Wordle is a game by Josh Wardle in which you try to guess a 5-letter word in at most six attempts. After each guess, the letters which are not in the word are highlighted in grey, the letters which are in the word, but are in the wrong place are highlighted in yellow, and the letters which are in the correct spot in the word are highlighted green. If a guess contains repeated letters, but there is only one instance of that letter in the word, the second instance of the letter is marked grey.
I am wondering what perfect Wordle play looks like. One can easily gain access to a day's answer by digging around the source of the webpage, which also allows one to reduce the difficulty of the game significantly by considerations on the game's dictionary of solutions. Because the the site imposes more limited strategies in this way, I am interested in the strategy a computer would execute for the general Wordle game as defined by the rules listed above. I am considering a strategy to be optimal if it minimizes guesses needed to find the answer on average, without any knowledge of the word beforehand. I am also not necessarily looking for a strategy that is executable by a human, rather I would like a series of steps that can be taken by a theoretical perfect player to minimize guesses.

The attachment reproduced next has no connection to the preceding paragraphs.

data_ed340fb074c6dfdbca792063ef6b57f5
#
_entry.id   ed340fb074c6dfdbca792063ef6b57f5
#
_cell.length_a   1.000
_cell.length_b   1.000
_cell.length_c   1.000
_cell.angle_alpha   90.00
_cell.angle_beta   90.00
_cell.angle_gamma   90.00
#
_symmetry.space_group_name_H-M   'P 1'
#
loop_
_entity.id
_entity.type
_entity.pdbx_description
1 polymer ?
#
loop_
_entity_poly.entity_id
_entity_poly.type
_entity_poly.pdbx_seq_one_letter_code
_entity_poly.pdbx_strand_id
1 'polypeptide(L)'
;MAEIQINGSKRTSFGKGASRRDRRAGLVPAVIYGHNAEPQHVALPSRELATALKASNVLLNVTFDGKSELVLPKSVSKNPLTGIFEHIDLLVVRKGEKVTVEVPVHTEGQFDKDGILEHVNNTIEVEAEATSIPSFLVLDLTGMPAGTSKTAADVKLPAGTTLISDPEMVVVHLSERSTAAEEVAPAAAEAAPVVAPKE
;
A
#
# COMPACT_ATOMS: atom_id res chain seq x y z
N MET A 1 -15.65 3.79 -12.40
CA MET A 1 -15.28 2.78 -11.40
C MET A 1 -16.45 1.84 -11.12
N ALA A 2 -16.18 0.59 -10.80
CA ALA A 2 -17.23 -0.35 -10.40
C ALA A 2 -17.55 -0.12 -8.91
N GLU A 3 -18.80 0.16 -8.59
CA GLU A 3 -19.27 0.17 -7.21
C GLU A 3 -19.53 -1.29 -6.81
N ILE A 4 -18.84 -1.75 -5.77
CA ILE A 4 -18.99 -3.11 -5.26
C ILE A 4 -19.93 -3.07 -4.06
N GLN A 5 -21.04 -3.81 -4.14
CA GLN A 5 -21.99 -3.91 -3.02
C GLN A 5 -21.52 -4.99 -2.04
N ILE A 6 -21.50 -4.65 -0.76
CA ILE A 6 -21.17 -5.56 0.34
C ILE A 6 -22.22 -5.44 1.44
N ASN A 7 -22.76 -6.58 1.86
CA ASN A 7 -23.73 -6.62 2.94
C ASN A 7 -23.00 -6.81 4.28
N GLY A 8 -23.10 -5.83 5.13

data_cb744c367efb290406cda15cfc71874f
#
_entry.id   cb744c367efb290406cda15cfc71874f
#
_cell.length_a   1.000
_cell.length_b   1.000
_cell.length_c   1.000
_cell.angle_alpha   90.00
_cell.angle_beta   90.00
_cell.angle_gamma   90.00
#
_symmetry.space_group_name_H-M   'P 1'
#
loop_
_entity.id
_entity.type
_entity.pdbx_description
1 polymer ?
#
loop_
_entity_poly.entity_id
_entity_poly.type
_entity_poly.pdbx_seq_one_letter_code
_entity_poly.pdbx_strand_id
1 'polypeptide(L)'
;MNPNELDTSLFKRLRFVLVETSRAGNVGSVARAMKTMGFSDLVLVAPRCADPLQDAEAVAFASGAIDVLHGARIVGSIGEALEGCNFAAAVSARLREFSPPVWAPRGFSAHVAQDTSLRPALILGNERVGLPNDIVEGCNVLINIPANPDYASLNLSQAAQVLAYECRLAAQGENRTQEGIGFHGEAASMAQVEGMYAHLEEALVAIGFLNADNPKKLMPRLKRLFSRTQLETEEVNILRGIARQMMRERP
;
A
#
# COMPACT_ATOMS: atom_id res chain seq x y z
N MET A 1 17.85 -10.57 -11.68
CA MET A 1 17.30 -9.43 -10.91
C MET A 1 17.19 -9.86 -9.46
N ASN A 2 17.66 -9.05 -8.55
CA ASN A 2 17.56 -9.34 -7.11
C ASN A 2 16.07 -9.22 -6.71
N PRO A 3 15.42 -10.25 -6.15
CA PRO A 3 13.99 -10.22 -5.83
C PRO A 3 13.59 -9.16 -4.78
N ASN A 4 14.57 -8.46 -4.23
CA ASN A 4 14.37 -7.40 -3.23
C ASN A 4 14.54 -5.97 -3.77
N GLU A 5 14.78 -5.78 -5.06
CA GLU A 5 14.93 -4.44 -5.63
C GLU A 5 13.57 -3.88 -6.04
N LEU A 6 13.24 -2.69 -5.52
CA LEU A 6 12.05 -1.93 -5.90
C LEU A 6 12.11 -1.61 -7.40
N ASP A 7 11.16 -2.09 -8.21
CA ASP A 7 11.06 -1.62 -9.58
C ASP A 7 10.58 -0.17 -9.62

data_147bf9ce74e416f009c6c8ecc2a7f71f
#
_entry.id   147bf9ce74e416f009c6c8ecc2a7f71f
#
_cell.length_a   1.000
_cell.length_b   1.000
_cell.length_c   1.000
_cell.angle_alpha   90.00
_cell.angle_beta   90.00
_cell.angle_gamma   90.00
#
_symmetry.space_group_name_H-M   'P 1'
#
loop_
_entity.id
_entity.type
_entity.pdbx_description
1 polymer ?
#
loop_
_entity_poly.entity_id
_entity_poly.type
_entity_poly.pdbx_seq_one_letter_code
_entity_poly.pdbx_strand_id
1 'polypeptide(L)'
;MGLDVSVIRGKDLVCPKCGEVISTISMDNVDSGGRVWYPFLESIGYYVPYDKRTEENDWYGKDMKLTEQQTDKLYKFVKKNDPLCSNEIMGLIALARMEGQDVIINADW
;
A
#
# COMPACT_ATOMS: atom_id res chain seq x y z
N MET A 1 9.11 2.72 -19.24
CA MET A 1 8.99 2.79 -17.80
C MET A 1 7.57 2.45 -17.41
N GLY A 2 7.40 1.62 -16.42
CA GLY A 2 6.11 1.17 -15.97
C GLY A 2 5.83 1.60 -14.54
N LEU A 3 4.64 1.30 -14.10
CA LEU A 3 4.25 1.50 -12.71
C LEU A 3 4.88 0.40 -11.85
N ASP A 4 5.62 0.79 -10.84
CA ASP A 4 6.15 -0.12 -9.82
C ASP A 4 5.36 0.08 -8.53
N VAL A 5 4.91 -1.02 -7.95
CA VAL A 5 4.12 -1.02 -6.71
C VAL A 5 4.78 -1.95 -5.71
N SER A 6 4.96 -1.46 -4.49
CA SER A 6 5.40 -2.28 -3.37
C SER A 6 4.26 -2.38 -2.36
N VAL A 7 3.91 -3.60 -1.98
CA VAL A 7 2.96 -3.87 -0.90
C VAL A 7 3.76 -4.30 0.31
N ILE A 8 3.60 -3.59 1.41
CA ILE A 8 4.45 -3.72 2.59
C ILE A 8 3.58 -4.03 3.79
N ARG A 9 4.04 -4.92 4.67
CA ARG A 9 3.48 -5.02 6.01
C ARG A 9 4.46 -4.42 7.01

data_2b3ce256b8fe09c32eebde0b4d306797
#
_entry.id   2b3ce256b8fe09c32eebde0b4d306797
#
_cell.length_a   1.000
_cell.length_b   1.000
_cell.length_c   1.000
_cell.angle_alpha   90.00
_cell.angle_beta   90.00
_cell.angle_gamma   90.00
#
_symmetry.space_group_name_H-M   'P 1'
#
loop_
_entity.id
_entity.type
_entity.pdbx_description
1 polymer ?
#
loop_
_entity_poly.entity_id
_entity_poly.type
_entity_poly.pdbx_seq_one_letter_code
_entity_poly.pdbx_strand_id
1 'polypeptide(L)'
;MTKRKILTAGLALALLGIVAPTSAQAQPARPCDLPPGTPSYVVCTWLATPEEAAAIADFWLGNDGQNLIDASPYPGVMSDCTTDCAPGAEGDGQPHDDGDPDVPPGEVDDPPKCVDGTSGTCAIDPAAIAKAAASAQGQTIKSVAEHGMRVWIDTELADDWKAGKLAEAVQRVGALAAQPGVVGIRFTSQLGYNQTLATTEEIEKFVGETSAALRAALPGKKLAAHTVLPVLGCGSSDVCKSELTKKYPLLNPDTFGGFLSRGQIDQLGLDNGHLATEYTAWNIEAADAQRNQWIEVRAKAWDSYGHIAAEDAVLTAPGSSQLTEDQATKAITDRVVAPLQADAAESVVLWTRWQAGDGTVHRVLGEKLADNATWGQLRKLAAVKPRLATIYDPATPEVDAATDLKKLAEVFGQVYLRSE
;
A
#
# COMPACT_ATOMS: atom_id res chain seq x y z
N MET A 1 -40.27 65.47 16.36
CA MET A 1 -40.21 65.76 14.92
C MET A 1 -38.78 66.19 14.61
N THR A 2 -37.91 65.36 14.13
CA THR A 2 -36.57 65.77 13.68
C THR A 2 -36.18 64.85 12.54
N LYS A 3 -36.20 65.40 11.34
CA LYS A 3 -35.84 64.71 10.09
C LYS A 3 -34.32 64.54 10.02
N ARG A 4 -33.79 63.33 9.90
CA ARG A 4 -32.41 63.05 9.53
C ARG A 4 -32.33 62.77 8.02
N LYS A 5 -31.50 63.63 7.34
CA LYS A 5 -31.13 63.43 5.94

For my own play, I have found that (in a certain Scrabble dictionary) the most common letters in 5-letter words are S, E, A, O, and R. I usually guess 'AROSE' as my first guess (although AEROS and SOARE work just as well) which seems to give the best chance of finding multiple yellow and green letters. If 'AROSE' is all grey, this seems to narrow the possible answers by a considerable amount, but if any of the letters are correct it seems that it would not actually that helpful for a perfect player. Therefore, I think that an actual perfect strategy would aim to halve the solution space with every guess, but I don't know if this is correct or how I would prove its correctness. I am also unsure how I would algorithmically determine the best word for executing this strategy at each step.
There is also the consideration of Hard Mode, a toggle on the website that forces the player to use letters in future guesses which have been confirmed as yellow or green. I imagine that a strategy for Hard Mode would look considerably different from a normal strategy, so I would be interested in answers regarding this as well as the normal mode.